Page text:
[8] It is important to understand why Antarctic SIE has increased in recent decades and the potential role of greenhouse gas increase and stratospheric ozone depletion. Therefore, to gain insight into how ozone loss is influencing the atmospheric circulation and SIE we present the results of model experiments forced with different stratospheric ozone concentrations.

2. Data and Model Experiments

[9] We use the SIE data produced by the Bootstrap 2 algorithm of Comiso and Nishio [2008], which covers the period 1979–2007. The data are considered to be an improvement over the earlier Bootstrap algorithm data [see Comiso and Nishio, 2008]. Atmospheric circulation changes since 1979 are examined using the ECMWF 40 year reanalysis data and the recent operational ECMWF analyses.

[10] We consider how the models of the IPCC Fourth Assessment Report (AR4) have simulated recent atmospheric circulation changes and examine the relationship between sea ice changes and the anthropogenic forcing applied to these models. Our main focus is on model experiments that give insight into the linkage between Antarctic stratospheric ozone depletion and SIE. Coupled atmosphere-ocean models are the foundation for most climate initiatives. However, the models have many problems in simulating SIE, as small errors in the atmospheric circulation or oceanic conditions can give large errors in the SIE and area [Lefebvre and Goosse, 2008]. We have therefore run the atmosphere-only version of the Hadley Centre climate model (HadAM3) with pre-industrial levels of stratospheric ozone and ozone levels in 2000 [Randel and Wu, 2007]. In the model runs the sea surface temperature (SST) and SIE/concentrations were set to their mean 1979–2000 values.

3. Results

[11] We have examined the trends in SIE for the total Southern Hemisphere, and the five sectors of the Southern Ocean used in earlier studies [e.g., Zwally et al., 2002] (Figure 2). Annual and seasonal trends and their statistical significance for these areas are shown in Table 1. Annually, the total Southern Hemisphere SIE has increased at a rate of 0.97% dec−1 (p < 0.05). The greatest increase of 2.08% dec−1 occurred in the autumn (Figure 1b), although this trend is not significant as a result of the large inter-annual variability of the SIE at this time of year. In this season the ABS and Ross Sea areas have the largest dipole of significant negative/positive trends.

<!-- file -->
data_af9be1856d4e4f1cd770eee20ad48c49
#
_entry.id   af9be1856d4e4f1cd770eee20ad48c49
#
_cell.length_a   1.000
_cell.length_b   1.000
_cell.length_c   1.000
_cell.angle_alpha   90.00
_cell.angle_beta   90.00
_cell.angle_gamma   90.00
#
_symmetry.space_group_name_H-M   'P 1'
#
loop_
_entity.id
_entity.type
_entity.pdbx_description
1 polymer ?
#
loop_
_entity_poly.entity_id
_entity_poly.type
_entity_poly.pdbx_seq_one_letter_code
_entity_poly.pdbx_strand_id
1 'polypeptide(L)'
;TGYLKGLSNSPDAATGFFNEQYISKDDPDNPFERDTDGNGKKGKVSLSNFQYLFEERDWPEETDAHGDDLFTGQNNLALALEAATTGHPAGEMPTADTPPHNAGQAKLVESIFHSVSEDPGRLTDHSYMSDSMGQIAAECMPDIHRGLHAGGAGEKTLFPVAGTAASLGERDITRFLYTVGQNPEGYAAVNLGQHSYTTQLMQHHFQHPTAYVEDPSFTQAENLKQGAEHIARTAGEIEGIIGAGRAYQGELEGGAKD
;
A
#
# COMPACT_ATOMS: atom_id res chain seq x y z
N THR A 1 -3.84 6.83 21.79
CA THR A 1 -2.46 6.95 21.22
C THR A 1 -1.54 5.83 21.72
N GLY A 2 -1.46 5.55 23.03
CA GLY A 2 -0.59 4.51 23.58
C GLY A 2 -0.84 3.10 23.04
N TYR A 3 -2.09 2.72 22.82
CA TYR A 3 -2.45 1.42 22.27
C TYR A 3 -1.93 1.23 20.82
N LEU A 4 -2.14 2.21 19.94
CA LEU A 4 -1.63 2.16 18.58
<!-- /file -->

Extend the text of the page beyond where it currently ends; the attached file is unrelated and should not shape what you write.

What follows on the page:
Figure 2.

The spatial pattern of Autumn sea ice concentration changes over 1979–2007.

Table 1. Annual and Seasonal Trends in Antarctic Sea Ice Extent (Percent Dec−1) for 1979–2007a
  • a

    Values are presented for the total Southern Hemisphere and the five areas shown in Figure 2. The statistical significance of the trends is indicated as <10% (*), <5% (**) and <1% (***).

Weddell Sea0.903.000.460.051.62
Indian Ocean1.683.971.001.611.74
West Pacific0.854.501.54−0.77−0.34
Ross Sea4.63**4.64*2.945.42*5.04

[12] In contrast to the Ross Sea, the ABS sector has experienced an annual SIE decrease of −6.63% dec−1 (p < 0.01) with there being a pattern of increasing SIE in the Ross Sea sector and decrease in the ABS in all four seasons, although the trends are only significant in both sectors during autumn.

[13] The spatial pattern of sea ice concentration trend in autumn (Figure 2) indicates that the greatest increase has been in the northern Ross Sea. The southwest Ross Sea is a region of strong sea ice production and export, as a result of the persistent polynyas. The trend in autumn sea ice motion for this region as derived from passive microwave data (not shown) indicates that there has been greater transport of ice out of the Ross Sea at this time of year, suggesting an increase in southerly near-surface winds since 1979. We find this to be consistent with changes in the MSLP gradient across the edge of the shelf between McMurdo station and the ‘Gill’ automatic weather station (AWS) on the eastern side. The Gill-McMurdo MSLP difference has increased by about 4 hPa over 1985–2000, with a greater drop of pressure at the AWS site compared to McMurdo, implying stronger flow off the ice shelf.

[14] The increase in southerly flow will give lower air temperatures, and will help maintain the polynyas along the coast. Combined, these will lead to greater ice production [Comiso, 2000] and also promote enhanced ice advection northwards.